This is a story I found on the shadow lands website Found it interesting but totally untrue as no one has ever told us about experiencing “unreasonable terror” while they visited and never a report about someone throwing rocks at cars. We have a couple of Wickens for friends and they has been very involved with the cemetery, including one who has worked for us on several occasions. They has passed on a few stories of their own. One of those stories surround an area in a corner called the steps that a ghost named Tom inhabits and he is very mischievous. Another tale surrounds a large monument that makes you feel better if you hug one of the pillars. We have found the remnants of séances being held in the cemetery such as ouija boards and candles. Probably just kids that have managed to scare themselves.

I have had a phone call from a lady who told me that her husband is buried in Pine Hill and there is a lady that is buried in a plot next to him and is trying to get into his grave. She wanted me to do something about it. I told her I would work on chasing her off?? Another phone call was from a lady whose husband was dead and buried in our cemetery and he is always coming back to her house. When he was alive they had a priest that lived with them but he died shortly after her husband. The priest also comes back to the house. Neither one of them talk to her but she knows they are there because she can hear them arguing. I told her I didn’t know what I could do but when she told me she was a Catholic I suggested she contact her priest and see about getting an exorcism of the house. I guess it solved her problems. I borrow the picture on the right from the following blog. Hope they don't mind.

The nature of the jobs is that I spend a lot of time in the cemetery after dark.[yuh- ha -ha –ha]. Locking gates after nightfall is the main reason[oh-we-yuh]. Halloween night we spend a couple of hours patrolling for vandals and sometimes there are incidents that need to be investigated such as: campfires; strange happenings reported by neighbors; lovers being located inside. It really isn’t very spooky except for the lights. We have a major street that goes by on one side and the lights go dancing off the stones. For years I noticed one stone, up high in the cemetery that was orange in color and only glowed about once a month or so. I was about ready to throw in the towel and admit that some things can’t be explained. That would be major for me as I absolutely do not believe in the occult. Finally I realized it only occurred during full moons. The moon had to be in the right position for me to see it and a big black stone that was slightly tilted backward was reflecting it. Whew!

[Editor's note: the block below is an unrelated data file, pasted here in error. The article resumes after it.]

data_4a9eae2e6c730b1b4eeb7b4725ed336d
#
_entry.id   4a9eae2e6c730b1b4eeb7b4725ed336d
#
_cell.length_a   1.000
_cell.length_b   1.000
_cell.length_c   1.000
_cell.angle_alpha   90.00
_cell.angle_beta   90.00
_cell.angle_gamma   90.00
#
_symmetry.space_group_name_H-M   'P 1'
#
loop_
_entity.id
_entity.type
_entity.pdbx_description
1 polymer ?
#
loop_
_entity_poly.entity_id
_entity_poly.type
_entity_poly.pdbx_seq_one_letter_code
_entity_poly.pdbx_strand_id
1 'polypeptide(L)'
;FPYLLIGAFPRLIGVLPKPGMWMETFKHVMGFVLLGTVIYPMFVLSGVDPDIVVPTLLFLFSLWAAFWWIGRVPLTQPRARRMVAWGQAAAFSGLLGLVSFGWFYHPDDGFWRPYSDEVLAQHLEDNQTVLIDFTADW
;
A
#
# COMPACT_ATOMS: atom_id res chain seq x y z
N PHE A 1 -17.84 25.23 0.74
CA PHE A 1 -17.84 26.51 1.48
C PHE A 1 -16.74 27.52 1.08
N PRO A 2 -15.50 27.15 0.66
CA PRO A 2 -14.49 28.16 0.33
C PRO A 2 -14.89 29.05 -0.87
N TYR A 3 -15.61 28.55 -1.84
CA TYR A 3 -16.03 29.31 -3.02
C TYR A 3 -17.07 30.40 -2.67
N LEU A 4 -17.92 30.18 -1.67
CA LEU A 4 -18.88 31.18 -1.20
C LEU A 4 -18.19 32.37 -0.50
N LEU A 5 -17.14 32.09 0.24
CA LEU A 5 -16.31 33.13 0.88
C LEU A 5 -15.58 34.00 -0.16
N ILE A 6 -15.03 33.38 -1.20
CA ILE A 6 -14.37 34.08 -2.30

The really scary thing that happens is when we have a couple of fox hunting at night and keeping track of each other by howling. Their howling sounds like two babies screaming and it unnerves the neighbors a bit.

The only thing that makes me nervous is watching out for Andrew Cunanan types that want to pop me for my pickup. Happy dreams!

Tuesday, September 12, 2006

Ford vs Chrysler

Maurice and I both staggered a bit as we walked out the entrance to the old gold mine. It was summer and a beautiful night as the full moon was just now rising above the tops of the mountains. The mountains were the Black Hills of South Dakota and the year was 1961. We were not claim jumpers or robbers but just 2 drunk high school kids on a mission. We had just walked out the front door of The Inferno that was a 3.2 bar catering to high school and college kids and it was built inside of an old Gold mine. At that time South Dakota was a 3.2 state, which meant you only had to be 18 years of age to consume as much beer as you belly would hold so long as it was under 3.2% alcohol. Driving drunk was not a very big deal, in those days, because all that would happen, if the local cops caught you, was a trip to the station and they called your parents to come and get you. The punishment for your crime was up to your parents, as it was believed that home was where it belonged.[ It would take a few years before we learned that parents weren’t very good at providing discipline or preventing recidivism and that authority would soon change to the responsibility of the state.] I didn’t even know of any of my friends or associates that had really been arrested for DWI so as we prepared for our adventure we had absolutely no fear of the authorities. Our real fear should have been our fear of piling up the car because of our state of inebriation but I was 18 and Maurice was 19 and so we had no sense of mortality. Our hormones were raging as we walked across the gravel parking lot. We pushed and punched each other shouting out macho clichés as we tripped in the parking lot, falling on each other. I felt the knee of my levis rip as I slid on the rocks but I worked hard holding onto my Schlitz beer trying hard not to spill it. Maurice spilled his beer and cussing loudly he got up to go back into the bar to get another. I grabbed him and headed him back toward the car saying “No time for that now as they will leave, I’ll share mine with you”. I had no sense of the danger ahead as I slide into the plush, crushed, velvet and leather, seat of the brand new Chrysler Newport never once thinking of hooking up my seat belt even though I sat in the “Suicide Seat”. Death was just not a concern. We had to drive a few miles, first through Lead and then Deadwood and our adventure would start on the other side, by the “slag piles, on old US highway 14A. The race would be 11 miles to Sturgis and would culminate at the Milwaukee Railroad bridge underpass which had a 90 degree turn at the exit. The opponents were two wise assed flyboys from nearby Ellsworth Air Force base who had challenged us to the race after a heated discussion centering around the ability’s of their 1958 ford with a police interceptor engine and our Chrysler Newport. 14A was a two lane paved road with no shoulders, to speak of, following the edge of Bear Butte Creek. It was a great race track for the first 9 miles, with more twists and turns than a Grand Prix track and the final 2 miles exited next to a trailer court and was relatively straight, past the refinery to the underpass. If the race was close then the last ¼ mile would be great, right up to the 90 degree turn.